Eric-Paul Riege immerses his audiences in the communal spirit of his Diné (or Navajo) heritage through elaborately woven large-scale sculptures, wearable art, and durational performances.  Crafted primarily from wool, his tapestries, headdresses, and garments sway hypnotically from walls and ceilings, and are often worn by Riege himself. Informed by the Diné philosophy of Hózhó, Riege’s works express a way of being that “encompasses beauty, balance, and goodness in all  things physical and spiritual and its bearing on everyday experience.” 

Riege had his first solo museum presentation in 2019 at the Institute of Contemporary Art, Miami. Titled “Hólǫ́—it xistz,” the exhibition featured a series of weavings paying homage to the generations of female weavers that came before him.

Gabriella Torres-Ferrer
(1987)
The Highline
Berlin, Germany // Born in Arecibo, Puerto Rico
Gabriella Torres-Ferrer is an artist whose work considers futurability, new digital epistemologies and subverting hegemonic narratives; power dynamics and means of exchange and production in a globalized networked society.
Gabriella Torres-Ferrer (1987)
Berlin, Germany // Born in Arecibo, Puerto Rico

Gabriella Torres-Ferrer, Insufficient Browsing, 2021. Moving mural with sound, 6:26″

As part of the ongoing series Isn’t the World Just a Great Big Pyramid Scheme, Insufficient Browsing dwells on our degrees of embeddedness on earth’s digital double, and its continuous tension with our efforts to achieve equality. It addresses decentralised and unregulated ecologies of value creation surrounding data in the digital space. It ponders on the complexity of the personal data economy, the feedback loops involved in this economy; how our data reshapes the internet. Our increasingly networked world brings both harsher forms of domination, and possibilities for new struggles for liberation.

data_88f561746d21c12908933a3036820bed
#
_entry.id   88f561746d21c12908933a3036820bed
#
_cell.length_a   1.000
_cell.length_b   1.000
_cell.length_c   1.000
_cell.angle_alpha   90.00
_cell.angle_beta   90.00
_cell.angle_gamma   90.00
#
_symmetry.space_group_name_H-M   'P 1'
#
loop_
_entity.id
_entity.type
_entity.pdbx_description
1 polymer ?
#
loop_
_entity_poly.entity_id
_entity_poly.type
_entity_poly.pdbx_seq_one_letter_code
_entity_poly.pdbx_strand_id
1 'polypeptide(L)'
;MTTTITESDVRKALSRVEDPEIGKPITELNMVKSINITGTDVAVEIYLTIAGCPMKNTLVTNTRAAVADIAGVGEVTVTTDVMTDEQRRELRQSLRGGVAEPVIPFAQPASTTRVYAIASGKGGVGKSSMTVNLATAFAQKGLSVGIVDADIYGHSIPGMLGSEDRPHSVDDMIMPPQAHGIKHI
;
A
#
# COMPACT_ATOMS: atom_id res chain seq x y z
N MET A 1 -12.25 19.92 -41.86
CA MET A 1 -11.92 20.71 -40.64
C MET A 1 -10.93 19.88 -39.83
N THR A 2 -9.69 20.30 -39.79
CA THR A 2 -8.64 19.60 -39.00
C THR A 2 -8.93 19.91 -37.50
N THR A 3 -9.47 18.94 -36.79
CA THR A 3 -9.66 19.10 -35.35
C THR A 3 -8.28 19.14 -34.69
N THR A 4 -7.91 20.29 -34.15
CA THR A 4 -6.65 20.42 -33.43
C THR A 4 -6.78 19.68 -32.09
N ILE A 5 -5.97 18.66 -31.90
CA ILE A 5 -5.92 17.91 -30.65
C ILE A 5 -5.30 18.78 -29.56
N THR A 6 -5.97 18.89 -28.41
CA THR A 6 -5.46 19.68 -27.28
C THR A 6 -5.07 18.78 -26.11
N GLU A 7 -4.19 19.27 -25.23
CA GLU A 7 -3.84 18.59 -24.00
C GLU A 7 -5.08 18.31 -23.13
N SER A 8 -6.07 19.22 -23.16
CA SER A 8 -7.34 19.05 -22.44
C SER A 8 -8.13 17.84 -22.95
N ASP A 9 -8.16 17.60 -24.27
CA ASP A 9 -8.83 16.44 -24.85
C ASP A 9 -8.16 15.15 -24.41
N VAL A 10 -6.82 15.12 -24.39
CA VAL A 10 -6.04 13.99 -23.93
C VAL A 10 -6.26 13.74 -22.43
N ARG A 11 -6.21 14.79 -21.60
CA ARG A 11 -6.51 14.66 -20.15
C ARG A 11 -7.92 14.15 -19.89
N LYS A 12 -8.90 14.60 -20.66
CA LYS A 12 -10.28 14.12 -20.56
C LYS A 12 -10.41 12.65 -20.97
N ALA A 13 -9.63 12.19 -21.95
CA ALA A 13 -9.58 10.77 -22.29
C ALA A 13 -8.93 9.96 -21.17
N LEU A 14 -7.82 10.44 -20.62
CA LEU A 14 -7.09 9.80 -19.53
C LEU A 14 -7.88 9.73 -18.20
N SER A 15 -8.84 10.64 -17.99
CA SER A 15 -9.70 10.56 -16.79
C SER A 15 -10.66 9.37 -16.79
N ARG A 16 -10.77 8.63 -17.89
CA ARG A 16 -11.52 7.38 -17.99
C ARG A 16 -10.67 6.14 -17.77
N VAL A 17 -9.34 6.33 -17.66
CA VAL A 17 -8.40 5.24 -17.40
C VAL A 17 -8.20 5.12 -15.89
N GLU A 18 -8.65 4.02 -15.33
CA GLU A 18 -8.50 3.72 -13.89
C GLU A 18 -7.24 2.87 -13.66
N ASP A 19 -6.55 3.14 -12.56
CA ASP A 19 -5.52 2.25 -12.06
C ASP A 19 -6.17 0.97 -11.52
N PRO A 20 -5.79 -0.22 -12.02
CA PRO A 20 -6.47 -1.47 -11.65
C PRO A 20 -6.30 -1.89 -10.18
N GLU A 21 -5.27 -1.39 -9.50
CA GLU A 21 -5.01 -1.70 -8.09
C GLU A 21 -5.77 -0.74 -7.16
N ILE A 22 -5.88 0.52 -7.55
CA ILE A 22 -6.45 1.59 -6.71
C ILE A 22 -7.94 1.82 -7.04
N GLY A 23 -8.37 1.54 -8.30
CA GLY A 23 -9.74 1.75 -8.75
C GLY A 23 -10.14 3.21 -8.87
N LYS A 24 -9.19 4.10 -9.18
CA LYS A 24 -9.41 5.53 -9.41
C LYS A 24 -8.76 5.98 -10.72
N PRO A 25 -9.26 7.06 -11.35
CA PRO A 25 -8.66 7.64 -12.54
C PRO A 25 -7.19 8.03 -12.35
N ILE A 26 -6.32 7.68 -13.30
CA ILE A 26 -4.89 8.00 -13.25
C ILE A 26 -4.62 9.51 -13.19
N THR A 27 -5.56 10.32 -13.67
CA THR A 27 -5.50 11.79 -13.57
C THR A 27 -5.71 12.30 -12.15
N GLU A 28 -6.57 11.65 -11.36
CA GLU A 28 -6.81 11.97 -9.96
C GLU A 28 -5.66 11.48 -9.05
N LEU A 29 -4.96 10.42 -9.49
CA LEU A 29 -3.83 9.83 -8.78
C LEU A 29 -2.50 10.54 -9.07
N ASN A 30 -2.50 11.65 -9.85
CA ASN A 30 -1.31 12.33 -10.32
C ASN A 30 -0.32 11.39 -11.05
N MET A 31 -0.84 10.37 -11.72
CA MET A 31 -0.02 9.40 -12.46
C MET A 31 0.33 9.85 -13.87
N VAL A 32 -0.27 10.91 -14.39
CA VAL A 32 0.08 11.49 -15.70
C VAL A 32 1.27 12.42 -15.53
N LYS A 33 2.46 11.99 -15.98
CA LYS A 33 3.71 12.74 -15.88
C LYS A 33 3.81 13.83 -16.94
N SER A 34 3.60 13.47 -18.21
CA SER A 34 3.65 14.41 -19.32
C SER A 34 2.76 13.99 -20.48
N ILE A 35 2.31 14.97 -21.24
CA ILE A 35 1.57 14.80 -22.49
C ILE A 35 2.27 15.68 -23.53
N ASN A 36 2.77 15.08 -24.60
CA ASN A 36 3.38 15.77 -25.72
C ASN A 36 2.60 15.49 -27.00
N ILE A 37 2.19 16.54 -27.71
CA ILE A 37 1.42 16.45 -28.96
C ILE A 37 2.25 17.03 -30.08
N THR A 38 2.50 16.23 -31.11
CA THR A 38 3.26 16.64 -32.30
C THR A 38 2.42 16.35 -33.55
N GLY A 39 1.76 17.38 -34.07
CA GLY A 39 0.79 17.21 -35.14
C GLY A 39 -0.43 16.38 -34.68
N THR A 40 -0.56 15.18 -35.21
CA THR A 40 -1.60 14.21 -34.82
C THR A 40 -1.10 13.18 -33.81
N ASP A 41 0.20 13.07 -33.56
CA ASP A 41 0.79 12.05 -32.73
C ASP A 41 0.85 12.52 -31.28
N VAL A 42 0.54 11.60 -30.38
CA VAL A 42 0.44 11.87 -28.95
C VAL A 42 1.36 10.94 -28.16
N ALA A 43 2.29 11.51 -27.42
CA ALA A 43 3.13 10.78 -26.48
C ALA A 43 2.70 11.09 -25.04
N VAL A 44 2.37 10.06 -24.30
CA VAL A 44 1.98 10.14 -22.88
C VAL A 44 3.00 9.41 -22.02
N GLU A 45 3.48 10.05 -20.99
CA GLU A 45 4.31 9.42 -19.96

Soundscape made in collaboration with Enityaset Rodríguez Santos

Gabriella Torres-Ferrer is an artist whose work considers futurability, new digital epistemologies and subverting hegemonic narratives; power dynamics and means of exchange and production in a globalized networked society. Their interdisciplinary practice integrates new media, installation, video, web-based interventions, among other experimentations.
Torres-Ferrer has exhibited at The Wrong New Digital Art Biennale online and offline in São Paulo, Mexico City, San Juan and Santo Domingo; A.I.R. feminist collective, New York; Phillip Martin, Los Angeles; Curro, Guadalajara; Gianni Manhattan, Vienna; Embajada, San Juan; Priska Pasquer, Cologne, Germany. They are a 2020-2021 recipient of the Akademie Schloss Solitude Artist-in-Residence fellowship and received a guest artist, honorary mention at CERN Collide, Geneve, Switzerland.

Georgica Pettus
(1997)
The Highline
New York City
Georgica Pettus makes time-based media. She is interested in the sacred and the ceremonial as a means by which she can preserve the temporal.